Speaking of, let’s talk about Wonder Women! After the informative Fangirl’s Guide to the Galaxy, what sparked this kind of herstory look-back?

The idea for Wonder Women actually came up while I was writing Fangirl's Guide - it originally had chapter-enders that were short bios on interesting women in history. They had to be cut for length, unfortunately, but we decided they would make a great book all on their own! I've always been interested in the way in which we see women in history represented - I did my MA in a very particular subset of Victorian women's fiction. When I started to do research for Wonder Women, I couldn't believe all of the incredible stories I was discovering that I'd never read before - it seemed inexcusable that we don't learn about all of these women and their mind-blowing accomplishments in school. I feel honored and humbled to be able to bring their stories to a wider audience.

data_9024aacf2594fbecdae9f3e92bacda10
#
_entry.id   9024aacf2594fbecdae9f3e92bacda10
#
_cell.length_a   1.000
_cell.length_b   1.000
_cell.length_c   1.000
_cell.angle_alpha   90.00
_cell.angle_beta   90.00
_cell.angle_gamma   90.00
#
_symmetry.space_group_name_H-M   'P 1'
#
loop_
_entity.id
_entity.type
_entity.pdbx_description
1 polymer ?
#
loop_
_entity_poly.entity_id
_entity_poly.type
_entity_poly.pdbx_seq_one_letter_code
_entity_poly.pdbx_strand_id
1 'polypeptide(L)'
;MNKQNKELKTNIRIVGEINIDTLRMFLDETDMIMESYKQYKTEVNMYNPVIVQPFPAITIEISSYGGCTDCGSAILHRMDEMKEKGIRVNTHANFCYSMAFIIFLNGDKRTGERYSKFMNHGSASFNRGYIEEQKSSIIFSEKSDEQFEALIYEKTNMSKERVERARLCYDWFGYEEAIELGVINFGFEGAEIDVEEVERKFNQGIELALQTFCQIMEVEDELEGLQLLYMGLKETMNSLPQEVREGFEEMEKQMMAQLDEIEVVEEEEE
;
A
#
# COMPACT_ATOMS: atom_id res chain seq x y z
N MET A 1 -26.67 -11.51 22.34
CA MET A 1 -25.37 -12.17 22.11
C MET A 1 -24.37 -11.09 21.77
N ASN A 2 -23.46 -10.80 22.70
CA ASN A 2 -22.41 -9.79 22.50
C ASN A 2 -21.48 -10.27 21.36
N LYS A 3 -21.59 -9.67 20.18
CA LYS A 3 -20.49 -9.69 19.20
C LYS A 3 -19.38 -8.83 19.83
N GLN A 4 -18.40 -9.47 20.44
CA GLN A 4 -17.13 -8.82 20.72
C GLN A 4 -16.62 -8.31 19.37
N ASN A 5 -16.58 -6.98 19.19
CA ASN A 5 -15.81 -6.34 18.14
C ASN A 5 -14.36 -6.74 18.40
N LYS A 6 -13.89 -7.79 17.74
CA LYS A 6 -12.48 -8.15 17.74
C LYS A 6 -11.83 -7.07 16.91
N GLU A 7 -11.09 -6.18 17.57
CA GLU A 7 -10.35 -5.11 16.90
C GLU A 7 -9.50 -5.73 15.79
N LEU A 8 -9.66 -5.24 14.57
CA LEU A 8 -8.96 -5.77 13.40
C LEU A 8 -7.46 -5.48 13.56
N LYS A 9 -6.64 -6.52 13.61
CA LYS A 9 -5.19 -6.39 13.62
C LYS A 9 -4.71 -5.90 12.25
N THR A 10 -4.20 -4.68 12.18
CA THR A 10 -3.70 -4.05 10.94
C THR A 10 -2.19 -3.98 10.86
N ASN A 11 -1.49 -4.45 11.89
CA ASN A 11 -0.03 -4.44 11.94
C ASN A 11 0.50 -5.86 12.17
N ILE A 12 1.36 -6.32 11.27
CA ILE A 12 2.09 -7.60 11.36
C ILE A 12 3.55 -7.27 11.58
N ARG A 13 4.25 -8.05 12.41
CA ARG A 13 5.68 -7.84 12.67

Do you have any favorites among the women discussed in Wonder Women, or anyone from the book that inspires you in particular?

It's so hard to choose favorites! I have a particular love for Anandi Joshi, the first Indian woman to get a medical degree in America, in large part because she became pen pals with a New Jersey widow (women helping women!). Then there's Elvira Chaudoir, a Peruvian heiress who helped foil the Nazis because no one believed that a party girl could also be very, very smart. Bessie Coleman got her pilot's license two years before Amelia Earhart and proved to the world that Black women could succeed at anything, if allowed. I hope you love them all as much as I do!


What else is on the horizon for Sam Maggs?

I am actually in my first six months as an Assistant Writer for BioWare, working on their brand-new Secret IP. I can't talk about it at all except to say that it's really, really cool.


Star Trek: Waypoint #2 hits comic shop stands in late November.